Monday, August 11, 2014
Kelling defends "broken windows" policing
Along with the late James Q. Wilson, George L. Kelling is one of the authors of the broken windows theory of crime and policing. Kelling defends the theory in this article (excerpts below).
"Today, controversy over their metaphorical “broken windows” theory is reverberating again after Eric Garner, a Staten Island man, died of a chokehold last month while being taken into custody for illegally selling cigarettes.
Critics denounce the theory as neoconservative pablum resulting in overpolicing and mass incarceration for relatively minor offenses that disproportionately target poor, black and Hispanic people. Moreover, they say it was not derived from scientific evidence and its connection to the city’s drastic decline in major crime remains unproven."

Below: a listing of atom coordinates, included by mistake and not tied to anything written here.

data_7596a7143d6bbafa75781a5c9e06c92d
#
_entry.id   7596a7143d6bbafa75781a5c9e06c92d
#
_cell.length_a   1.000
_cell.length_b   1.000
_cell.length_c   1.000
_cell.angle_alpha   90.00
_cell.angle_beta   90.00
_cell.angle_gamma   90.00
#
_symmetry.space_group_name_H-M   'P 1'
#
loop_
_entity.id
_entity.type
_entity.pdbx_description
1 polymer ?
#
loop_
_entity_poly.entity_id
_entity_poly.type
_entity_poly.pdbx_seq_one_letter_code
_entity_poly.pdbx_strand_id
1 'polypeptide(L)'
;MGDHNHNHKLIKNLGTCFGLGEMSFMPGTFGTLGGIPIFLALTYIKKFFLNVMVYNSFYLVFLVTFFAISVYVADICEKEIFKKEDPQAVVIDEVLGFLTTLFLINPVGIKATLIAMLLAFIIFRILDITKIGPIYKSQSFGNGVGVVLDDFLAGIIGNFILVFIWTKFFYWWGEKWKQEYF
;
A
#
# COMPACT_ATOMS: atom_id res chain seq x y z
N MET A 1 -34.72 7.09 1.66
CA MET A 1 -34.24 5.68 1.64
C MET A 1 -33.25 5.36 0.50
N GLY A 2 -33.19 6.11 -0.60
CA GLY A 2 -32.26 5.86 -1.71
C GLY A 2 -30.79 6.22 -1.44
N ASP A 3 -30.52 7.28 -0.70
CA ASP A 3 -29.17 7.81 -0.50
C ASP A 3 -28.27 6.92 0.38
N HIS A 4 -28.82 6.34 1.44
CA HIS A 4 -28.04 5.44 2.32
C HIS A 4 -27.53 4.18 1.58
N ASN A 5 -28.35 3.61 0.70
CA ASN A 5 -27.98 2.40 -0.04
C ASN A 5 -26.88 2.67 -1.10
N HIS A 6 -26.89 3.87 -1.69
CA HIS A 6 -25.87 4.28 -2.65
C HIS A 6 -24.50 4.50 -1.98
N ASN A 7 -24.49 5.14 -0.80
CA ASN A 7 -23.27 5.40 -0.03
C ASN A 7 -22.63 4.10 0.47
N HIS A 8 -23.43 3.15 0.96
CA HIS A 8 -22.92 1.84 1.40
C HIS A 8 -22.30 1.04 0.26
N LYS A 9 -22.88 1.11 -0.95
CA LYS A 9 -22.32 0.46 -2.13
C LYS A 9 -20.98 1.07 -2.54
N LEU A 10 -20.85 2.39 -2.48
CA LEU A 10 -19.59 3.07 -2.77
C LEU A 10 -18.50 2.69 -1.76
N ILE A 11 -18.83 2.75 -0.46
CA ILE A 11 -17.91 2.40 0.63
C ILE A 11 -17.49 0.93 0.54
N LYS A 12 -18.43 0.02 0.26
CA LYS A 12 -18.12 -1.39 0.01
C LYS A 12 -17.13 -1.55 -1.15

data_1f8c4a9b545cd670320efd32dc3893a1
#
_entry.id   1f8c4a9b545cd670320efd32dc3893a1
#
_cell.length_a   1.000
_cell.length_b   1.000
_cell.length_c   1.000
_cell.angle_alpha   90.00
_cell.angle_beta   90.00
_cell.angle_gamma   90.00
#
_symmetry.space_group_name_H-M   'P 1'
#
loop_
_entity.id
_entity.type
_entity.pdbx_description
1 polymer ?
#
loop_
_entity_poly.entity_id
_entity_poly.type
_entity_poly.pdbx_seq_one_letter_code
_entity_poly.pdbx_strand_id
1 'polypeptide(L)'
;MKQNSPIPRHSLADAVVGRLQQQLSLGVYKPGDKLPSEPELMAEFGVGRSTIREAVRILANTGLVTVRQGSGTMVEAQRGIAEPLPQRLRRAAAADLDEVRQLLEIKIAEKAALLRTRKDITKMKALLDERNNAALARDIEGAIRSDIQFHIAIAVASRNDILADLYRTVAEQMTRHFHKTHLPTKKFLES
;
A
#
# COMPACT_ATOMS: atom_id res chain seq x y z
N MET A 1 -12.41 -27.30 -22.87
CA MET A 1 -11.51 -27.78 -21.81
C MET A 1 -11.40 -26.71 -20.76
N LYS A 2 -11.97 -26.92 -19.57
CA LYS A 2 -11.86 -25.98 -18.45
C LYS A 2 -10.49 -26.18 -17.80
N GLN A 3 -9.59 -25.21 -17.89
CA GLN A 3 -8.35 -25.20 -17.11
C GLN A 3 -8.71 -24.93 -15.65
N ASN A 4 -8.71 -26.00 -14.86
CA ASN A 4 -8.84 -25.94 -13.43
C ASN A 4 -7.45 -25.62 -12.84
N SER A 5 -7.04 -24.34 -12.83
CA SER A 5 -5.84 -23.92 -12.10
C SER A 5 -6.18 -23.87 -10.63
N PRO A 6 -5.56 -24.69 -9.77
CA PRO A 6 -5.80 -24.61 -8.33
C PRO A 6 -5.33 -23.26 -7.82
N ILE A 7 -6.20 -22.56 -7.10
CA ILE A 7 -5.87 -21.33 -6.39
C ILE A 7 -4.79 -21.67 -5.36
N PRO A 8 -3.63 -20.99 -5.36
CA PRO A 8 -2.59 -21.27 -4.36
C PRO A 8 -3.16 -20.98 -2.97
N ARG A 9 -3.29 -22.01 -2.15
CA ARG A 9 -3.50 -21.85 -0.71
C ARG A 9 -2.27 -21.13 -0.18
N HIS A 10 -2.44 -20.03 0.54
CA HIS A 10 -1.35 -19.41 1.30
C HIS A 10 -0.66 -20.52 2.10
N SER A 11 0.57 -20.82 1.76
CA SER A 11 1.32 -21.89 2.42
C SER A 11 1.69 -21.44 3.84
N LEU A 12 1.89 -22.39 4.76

Part of Kelling's response:
"While he was aware of how loitering laws were used to contain and exploit blacks in the South, he said it was only logical that with black and Hispanic New Yorkers suffering the highest rates of victimization and fear of crime, targeting high-crime areas would produce a disproportionate share of black and Hispanic arrests.
“It’s not the police’s fault,” he said. “It’s not whites that are terrorizing those neighborhoods; it’s African Americans.”
And broken-windows policing produces another benefit beyond reducing crime, Professor Kelling added: “In an urbanized society, in a world of strangers, civility and orderliness is an end in itself.”